- Rebels in Tigray reject calls for ceasefire after Ethiopian government forces withdraw from regional capital (CNN)
- North Korea’s Kim warns of ‘grave incident’ in fight against the coronavirus (WaPo, $)
- In UAE visit, Israeli minister builds ties after Gaza war (WaPo, $)
- China’s leader Xi hands out medals amid party celebrations (Yahoo)
- HMS Defender: Russia’s Putin accuses UK and US of military provocation (BBC)
- Thailand opens entire island of Phuket to vaccinated tourists, skipping hotel quarantines (USA Today)
- Bill Cosby was released from prison Wednesday after Pennsylvania’s Supreme Court overturned his 2018 sexual assault conviction. The panel of judges said in their opinion that former Montgomery County district attorney Bruce Castor’s decision not to criminally prosecute Cosby in 2005 was a deal that protected the disgraced actor against future criminal prosecution.
- After Castor’s decision, Cosby testified in a civil deposition without taking the fifth. That testimony was later used against him by a different prosecutor, which, the court reasoned, violated Cosby’s due process rights. No documentation affirming Castor’s deal with Cosby existed, something that went completely against protocol. Castor did issue a press release saying there was insufficient evidence to bring criminal charges, but he mentioned nothing about any non-prosecution deal he’d made with Cosby.
- Regardless, the Pennsylvania court determined it was enough for a get-out-of-jail-free card. Castor didn’t just decline to prosecute Cosby, he also fought against the actor’s 2018 prosecution. Interestingly, on the eve of his second impeachment trial in February 2021, Donald Trump abruptly replaced his slate of lawyers with just two men, one of whom was Bruce Castor. (WaPo)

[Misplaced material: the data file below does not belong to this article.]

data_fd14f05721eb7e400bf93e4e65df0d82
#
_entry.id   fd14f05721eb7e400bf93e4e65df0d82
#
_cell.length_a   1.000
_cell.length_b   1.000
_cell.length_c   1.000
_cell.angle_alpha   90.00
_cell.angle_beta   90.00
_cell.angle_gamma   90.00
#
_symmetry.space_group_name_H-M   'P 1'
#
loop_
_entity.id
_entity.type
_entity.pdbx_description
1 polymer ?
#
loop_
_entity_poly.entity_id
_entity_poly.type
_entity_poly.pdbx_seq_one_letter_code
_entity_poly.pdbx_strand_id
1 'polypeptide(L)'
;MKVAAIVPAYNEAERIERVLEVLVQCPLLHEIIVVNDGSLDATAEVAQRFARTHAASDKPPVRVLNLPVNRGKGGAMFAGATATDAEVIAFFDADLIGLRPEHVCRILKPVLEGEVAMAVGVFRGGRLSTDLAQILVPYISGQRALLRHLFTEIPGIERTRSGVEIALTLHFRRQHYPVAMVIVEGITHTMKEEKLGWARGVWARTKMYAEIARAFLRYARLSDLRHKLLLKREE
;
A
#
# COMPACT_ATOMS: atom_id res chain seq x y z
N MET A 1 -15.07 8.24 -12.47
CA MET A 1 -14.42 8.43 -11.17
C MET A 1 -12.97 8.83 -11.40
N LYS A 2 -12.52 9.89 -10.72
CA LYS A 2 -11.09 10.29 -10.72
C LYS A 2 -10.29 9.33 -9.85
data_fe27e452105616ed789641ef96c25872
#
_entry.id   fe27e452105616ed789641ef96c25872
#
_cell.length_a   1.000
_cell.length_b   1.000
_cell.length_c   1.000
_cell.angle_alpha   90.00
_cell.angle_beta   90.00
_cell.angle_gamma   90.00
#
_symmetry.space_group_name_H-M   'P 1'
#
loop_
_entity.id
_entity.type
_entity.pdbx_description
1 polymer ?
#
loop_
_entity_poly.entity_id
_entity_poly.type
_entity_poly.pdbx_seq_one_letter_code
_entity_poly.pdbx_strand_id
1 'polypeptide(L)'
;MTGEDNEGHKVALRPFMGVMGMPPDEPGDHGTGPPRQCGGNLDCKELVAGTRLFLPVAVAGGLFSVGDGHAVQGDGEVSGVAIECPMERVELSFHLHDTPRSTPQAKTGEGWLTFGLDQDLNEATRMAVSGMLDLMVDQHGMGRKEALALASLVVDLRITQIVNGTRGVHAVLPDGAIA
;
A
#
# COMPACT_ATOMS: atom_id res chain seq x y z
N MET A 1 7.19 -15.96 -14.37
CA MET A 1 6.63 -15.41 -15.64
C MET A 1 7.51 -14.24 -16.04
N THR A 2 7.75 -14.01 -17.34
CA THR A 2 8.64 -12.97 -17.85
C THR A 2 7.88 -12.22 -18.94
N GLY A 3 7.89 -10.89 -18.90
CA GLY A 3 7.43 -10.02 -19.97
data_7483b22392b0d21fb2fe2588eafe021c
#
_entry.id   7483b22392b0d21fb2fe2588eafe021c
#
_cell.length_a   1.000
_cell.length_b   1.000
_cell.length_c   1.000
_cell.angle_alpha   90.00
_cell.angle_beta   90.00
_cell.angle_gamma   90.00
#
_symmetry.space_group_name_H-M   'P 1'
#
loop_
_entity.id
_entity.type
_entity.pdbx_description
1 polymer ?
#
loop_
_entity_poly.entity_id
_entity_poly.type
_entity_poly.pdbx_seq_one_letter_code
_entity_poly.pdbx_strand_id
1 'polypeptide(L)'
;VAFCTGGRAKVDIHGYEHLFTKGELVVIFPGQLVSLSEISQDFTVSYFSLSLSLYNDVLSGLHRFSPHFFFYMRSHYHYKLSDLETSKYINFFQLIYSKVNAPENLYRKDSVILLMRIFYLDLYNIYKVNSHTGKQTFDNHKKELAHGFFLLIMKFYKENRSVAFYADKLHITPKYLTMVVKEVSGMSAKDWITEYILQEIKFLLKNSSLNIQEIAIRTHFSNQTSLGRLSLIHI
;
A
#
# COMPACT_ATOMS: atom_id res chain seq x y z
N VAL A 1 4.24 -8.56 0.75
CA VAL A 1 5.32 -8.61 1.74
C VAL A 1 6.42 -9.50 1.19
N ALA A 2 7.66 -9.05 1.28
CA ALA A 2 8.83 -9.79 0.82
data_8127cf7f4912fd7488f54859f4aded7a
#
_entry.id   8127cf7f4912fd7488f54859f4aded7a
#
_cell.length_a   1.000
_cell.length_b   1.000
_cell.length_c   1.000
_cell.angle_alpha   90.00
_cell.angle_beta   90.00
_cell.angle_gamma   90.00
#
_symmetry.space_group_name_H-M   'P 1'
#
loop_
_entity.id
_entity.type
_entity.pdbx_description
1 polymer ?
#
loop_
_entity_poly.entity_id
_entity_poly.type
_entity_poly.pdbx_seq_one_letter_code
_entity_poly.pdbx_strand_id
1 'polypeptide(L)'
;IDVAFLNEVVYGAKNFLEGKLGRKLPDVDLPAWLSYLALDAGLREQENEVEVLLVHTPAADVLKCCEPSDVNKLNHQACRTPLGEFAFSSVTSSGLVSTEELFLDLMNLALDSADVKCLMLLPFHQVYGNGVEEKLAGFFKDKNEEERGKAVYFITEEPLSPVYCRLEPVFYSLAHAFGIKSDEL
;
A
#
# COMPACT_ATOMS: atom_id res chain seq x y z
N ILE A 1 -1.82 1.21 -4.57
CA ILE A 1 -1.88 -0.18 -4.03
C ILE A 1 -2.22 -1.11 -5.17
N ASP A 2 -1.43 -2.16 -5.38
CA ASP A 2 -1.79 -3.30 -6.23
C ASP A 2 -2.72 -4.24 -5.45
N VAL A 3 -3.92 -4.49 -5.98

Killer Heat Wave
- Excessive heat in the Pacific Northwest is killing people who are not acclimated to the soaring temperatures. In Oregon, 63 people have died since Friday, including 45 in the Portland area. Many of the deceased were “found alone, without air conditioning or a fan,” the medical examiner’s office said in a statement. “For comparison, for all of Oregon between 2017 and 2019, there were only 12 deaths from hyperthermia.” On Monday the state recorded 250 heat-related hospital visits.
- The same day, Royal Canadian Mounted Police received 25 sudden-death calls in western Canada in less than 24 hours. Several heat-related deaths were also reported in Seattle and Spokane, Washington. Particularly vulnerable are farm workers; under investigation are dozens of deaths likely due to heat in the region. A farmworker union is urging Washington state cherry growers and the governor to protect workers who are picking cherries in more than 110-degree heat. (NBC News)
Additional USA News
- Mother arrested in deaths of 3 children in Los Angeles home (NBC)
- New York Mayor’s Race in Chaos After Elections Board Counts 135,000 Test Ballots (NYT, $)
- GOP mega-donor funding deployment of South Dakota troops to border (The Hill)
- Big oil and gas kept a dirty secret for decades. Now they may pay the price (Guardian)